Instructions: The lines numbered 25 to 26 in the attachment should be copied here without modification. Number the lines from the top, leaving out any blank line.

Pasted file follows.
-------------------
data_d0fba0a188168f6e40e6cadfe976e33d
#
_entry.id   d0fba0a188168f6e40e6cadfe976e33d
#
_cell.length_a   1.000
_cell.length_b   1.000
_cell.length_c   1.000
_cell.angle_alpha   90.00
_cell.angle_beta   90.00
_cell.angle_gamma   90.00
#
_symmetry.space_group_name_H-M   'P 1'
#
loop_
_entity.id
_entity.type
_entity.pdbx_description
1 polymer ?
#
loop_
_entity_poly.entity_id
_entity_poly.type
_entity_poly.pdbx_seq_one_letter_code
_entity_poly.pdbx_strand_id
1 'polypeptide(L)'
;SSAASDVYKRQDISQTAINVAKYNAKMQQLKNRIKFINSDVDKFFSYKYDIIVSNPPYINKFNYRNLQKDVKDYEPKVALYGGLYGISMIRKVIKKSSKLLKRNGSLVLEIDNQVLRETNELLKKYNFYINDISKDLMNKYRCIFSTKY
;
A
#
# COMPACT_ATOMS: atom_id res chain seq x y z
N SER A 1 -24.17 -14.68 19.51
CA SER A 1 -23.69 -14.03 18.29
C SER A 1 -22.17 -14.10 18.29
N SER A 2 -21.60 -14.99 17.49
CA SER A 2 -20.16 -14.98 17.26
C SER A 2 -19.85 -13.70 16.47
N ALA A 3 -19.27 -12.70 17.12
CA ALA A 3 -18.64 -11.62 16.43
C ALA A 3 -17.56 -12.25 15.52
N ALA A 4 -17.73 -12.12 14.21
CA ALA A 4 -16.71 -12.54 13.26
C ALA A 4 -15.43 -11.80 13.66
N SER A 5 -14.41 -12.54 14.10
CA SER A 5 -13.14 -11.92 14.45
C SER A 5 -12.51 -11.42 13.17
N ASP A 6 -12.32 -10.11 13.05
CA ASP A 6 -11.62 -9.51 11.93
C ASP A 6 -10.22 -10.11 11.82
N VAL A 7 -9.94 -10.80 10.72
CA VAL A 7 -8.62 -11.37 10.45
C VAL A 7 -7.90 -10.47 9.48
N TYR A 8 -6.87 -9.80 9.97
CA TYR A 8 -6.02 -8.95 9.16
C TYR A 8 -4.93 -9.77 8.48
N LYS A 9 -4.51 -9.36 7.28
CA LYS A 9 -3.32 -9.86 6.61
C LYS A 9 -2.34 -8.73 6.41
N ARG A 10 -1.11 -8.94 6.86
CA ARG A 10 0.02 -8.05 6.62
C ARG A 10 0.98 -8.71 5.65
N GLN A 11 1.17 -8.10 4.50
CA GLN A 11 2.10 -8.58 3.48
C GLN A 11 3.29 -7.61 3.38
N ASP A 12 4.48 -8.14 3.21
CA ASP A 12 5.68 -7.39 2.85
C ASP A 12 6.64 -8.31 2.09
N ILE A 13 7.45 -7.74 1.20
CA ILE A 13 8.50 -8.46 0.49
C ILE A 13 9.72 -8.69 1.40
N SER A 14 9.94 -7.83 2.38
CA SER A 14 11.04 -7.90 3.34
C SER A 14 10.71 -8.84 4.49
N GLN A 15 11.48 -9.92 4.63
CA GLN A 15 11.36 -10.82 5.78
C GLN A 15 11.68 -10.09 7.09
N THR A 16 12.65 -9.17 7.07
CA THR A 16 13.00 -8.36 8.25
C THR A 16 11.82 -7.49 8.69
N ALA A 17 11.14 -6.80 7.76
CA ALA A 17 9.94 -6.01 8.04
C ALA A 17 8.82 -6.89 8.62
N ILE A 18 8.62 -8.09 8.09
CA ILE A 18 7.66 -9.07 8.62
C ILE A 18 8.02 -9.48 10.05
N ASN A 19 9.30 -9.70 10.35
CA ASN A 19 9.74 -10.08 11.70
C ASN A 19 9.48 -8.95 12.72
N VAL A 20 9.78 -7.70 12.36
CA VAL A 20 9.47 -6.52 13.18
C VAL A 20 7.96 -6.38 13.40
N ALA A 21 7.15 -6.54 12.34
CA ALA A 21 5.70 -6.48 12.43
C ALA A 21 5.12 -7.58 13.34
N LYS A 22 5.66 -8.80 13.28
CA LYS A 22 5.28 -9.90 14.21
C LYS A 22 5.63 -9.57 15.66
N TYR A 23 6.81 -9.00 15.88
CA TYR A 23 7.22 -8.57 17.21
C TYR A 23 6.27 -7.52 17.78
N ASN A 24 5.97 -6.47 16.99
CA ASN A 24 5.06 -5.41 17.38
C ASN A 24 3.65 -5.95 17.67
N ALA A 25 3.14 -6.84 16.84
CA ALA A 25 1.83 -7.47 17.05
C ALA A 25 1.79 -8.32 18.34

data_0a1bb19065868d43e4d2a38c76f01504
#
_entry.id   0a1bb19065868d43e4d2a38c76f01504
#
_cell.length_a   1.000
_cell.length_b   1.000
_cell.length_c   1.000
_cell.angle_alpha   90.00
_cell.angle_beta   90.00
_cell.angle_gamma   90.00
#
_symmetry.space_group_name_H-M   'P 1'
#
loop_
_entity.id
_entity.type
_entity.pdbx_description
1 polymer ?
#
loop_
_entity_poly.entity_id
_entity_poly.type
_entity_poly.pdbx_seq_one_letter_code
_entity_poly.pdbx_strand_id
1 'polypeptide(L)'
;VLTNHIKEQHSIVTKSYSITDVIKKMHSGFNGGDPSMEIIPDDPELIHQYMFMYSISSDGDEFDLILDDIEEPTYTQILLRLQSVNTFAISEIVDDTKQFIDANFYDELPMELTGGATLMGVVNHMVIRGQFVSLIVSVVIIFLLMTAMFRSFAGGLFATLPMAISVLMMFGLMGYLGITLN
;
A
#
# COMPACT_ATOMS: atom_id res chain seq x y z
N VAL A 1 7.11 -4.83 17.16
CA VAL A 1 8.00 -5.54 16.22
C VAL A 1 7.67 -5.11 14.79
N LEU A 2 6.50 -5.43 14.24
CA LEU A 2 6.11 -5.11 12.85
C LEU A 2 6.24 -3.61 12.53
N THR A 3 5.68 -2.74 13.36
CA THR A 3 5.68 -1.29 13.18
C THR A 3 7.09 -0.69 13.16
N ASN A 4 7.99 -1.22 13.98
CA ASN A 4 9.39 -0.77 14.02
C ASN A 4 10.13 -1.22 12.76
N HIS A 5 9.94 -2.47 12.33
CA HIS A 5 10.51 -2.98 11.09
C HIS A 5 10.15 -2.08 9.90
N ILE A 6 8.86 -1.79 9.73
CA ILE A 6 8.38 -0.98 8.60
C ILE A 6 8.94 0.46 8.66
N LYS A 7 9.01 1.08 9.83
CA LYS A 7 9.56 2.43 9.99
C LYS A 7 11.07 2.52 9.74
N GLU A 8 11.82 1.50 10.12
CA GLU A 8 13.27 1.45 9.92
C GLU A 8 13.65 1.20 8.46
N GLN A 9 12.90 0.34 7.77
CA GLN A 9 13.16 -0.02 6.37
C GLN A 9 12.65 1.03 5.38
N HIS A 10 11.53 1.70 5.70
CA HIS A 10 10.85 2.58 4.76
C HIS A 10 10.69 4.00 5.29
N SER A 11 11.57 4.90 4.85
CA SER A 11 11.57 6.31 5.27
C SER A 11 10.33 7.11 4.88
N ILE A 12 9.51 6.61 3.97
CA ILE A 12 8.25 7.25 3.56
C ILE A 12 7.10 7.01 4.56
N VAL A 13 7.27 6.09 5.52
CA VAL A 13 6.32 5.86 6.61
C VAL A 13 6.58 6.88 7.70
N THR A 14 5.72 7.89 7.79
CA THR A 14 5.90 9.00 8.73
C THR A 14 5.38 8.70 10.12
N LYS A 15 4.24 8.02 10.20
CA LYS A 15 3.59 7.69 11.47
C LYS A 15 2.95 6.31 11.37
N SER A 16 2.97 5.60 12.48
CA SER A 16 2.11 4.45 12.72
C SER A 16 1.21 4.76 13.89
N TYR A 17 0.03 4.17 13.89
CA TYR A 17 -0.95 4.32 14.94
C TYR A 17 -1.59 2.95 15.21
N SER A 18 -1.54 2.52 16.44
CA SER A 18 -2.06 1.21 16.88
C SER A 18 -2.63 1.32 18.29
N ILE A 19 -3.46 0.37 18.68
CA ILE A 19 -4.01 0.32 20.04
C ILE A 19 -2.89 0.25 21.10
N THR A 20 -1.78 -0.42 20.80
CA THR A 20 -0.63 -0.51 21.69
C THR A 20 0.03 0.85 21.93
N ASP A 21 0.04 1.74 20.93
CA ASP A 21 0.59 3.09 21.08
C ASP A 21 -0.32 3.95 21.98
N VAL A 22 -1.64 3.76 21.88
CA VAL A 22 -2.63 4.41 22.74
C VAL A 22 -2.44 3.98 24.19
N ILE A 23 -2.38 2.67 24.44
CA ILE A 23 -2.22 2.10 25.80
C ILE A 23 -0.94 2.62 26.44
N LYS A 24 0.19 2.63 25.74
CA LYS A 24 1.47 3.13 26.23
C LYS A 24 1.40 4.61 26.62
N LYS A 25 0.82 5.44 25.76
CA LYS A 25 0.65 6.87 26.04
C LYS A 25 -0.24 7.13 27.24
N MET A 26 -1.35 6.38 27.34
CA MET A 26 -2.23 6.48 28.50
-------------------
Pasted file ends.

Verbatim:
1 'polypeptide(L)'
;SSAASDVYKRQDISQTAINVAKYNAKMQQLKNRIKFINSDVDKFFSYKYDIIVSNPPYINKFNYRNLQKDVKDYEPKVALYGGLYGISMIRKVIKKSSKLLKRNGSLVLEIDNQVLRETNELLKKYNFYINDISKDLMNKYRCIFSTKY